The ones that are of concern is Insurance Companies and what they might try to do with DNA Data(to the detriment of their customers, rather than to their benefit--it does cut both ways), or as the understanding of the human genome improves, what employers might try to do in the future with that information.

              The freak out over law enforcement is making a mountain out of a mole-hill in this particular case. I have doubts the EULA would have been able to invalidate any findings a Law Enforcement Agency may have had if they'd simply spoofed a test-kit and uploaded results as a DNA Transfer from another vendor. As FTDNA themselves more or less alluded to(albeit not on the legal end). I'm not a lawyer, but it probably would have made an interesting court case to see it work through the MANY permutations involved. Sure the EULA violation might result in some kind of penalty award, but I personally doubt it would have invalidated the chain of evidence with respect to whomever they caught by violating the EULA and not getting permission from FTDNA first before uploading the kit.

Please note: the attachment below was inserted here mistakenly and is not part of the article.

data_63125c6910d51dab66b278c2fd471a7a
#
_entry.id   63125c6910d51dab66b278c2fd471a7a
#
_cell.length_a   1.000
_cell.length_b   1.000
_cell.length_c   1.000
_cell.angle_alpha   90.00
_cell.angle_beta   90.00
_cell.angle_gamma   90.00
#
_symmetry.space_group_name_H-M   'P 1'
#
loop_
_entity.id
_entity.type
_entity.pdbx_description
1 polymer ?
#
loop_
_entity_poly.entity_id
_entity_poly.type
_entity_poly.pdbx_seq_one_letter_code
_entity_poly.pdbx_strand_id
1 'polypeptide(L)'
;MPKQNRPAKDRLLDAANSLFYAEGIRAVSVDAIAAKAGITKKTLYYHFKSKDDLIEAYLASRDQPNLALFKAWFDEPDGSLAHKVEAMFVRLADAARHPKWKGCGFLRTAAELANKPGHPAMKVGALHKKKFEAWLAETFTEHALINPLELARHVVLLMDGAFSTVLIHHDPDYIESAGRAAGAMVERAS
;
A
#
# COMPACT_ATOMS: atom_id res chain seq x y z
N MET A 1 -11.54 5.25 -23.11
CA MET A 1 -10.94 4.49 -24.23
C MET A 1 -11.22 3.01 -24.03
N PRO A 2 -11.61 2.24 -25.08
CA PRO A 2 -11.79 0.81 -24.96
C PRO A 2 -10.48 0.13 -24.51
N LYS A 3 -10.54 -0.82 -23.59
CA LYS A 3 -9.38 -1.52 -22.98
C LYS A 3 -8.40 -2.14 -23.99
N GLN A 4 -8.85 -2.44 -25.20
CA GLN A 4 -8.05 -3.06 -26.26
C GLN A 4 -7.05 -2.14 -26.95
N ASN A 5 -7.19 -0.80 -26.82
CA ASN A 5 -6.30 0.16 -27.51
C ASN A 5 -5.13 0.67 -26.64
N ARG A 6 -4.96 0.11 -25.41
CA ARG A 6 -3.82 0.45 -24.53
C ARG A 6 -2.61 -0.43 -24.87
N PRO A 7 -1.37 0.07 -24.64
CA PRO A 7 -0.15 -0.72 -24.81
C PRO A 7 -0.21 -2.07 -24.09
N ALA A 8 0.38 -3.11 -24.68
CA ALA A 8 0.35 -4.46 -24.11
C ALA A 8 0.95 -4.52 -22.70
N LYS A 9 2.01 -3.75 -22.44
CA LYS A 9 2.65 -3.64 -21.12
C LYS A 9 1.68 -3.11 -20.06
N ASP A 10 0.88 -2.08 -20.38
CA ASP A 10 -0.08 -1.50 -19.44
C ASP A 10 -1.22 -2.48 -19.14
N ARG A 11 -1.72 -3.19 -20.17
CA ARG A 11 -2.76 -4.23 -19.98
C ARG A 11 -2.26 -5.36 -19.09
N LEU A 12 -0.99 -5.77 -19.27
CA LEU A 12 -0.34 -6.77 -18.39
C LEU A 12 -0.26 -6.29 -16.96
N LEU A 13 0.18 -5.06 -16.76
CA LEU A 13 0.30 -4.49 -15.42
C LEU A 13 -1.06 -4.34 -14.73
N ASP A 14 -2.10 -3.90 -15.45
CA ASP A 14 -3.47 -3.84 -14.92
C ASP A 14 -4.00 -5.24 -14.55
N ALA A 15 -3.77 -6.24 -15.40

Now if they announced they had been sharing data with insurance companies, that's another matter.

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              • #8
                Instead of foot-printing newborn babies (in the US), will we in the future, go to the next step, and DNA test them?
                Last edited by Biblioteque; 7th February 2019, 01:48 PM.

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                • #9
                  In 60 years, I wouldn't be surprised if they were DNA tested before the first trimester was over.

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                  • #10
                    Unfortunately, under the current system, it is virtually certain that the very worst thing that you can imagine--and worse yet--is going to happen. There's no way for the public to hold politicians or police accountable. The two parties have gerrymandered the entire country up into safe little sinecures where you only get to choose between 1 of 2 brands. Candidates don't have to actually do anything. All they need is the right party affiliation. Unelected party officials decide who the candidate is going to be behind the scenes. All you do is rubber stamp their choices, and they choose in order to please their corporate sponsors, not to please you.

                    We could talk forever about the scary things that are definitely going to happen to this technology, but it won't mean a thing until people get serious about breaking up the 2 party system. The US today is like the old Soviet Union. We have elections, but they don't mean anything.